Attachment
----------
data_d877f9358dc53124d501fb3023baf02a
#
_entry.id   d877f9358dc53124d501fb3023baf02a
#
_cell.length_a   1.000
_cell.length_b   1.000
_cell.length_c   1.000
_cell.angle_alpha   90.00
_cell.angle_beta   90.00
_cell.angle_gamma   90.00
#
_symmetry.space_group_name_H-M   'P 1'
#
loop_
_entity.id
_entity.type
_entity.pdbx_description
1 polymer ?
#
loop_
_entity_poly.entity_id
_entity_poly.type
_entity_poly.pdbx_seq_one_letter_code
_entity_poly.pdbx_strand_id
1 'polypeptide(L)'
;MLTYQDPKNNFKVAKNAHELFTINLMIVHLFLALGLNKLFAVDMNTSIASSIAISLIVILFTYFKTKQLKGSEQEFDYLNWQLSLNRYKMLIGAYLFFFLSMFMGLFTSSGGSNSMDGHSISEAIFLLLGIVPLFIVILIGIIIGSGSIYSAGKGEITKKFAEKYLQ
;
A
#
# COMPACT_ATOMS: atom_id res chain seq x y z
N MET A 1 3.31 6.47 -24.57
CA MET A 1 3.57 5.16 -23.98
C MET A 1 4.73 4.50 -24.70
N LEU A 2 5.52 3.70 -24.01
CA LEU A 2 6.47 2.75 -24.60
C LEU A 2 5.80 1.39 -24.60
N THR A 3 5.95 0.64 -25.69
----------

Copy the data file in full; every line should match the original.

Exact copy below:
data_d877f9358dc53124d501fb3023baf02a
#
_entry.id   d877f9358dc53124d501fb3023baf02a
#
_cell.length_a   1.000
_cell.length_b   1.000
_cell.length_c   1.000
_cell.angle_alpha   90.00
_cell.angle_beta   90.00
_cell.angle_gamma   90.00
#
_symmetry.space_group_name_H-M   'P 1'
#
loop_
_entity.id
_entity.type
_entity.pdbx_description
1 polymer ?
#
loop_
_entity_poly.entity_id
_entity_poly.type
_entity_poly.pdbx_seq_one_letter_code
_entity_poly.pdbx_strand_id
1 'polypeptide(L)'
;MLTYQDPKNNFKVAKNAHELFTINLMIVHLFLALGLNKLFAVDMNTSIASSIAISLIVILFTYFKTKQLKGSEQEFDYLNWQLSLNRYKMLIGAYLFFFLSMFMGLFTSSGGSNSMDGHSISEAIFLLLGIVPLFIVILIGIIIGSGSIYSAGKGEITKKFAEKYLQ
;
A
#
# COMPACT_ATOMS: atom_id res chain seq x y z
N MET A 1 3.31 6.47 -24.57
CA MET A 1 3.57 5.16 -23.98
C MET A 1 4.73 4.50 -24.70
N LEU A 2 5.52 3.70 -24.01
CA LEU A 2 6.47 2.75 -24.60
C LEU A 2 5.80 1.39 -24.60
N THR A 3 5.95 0.64 -25.69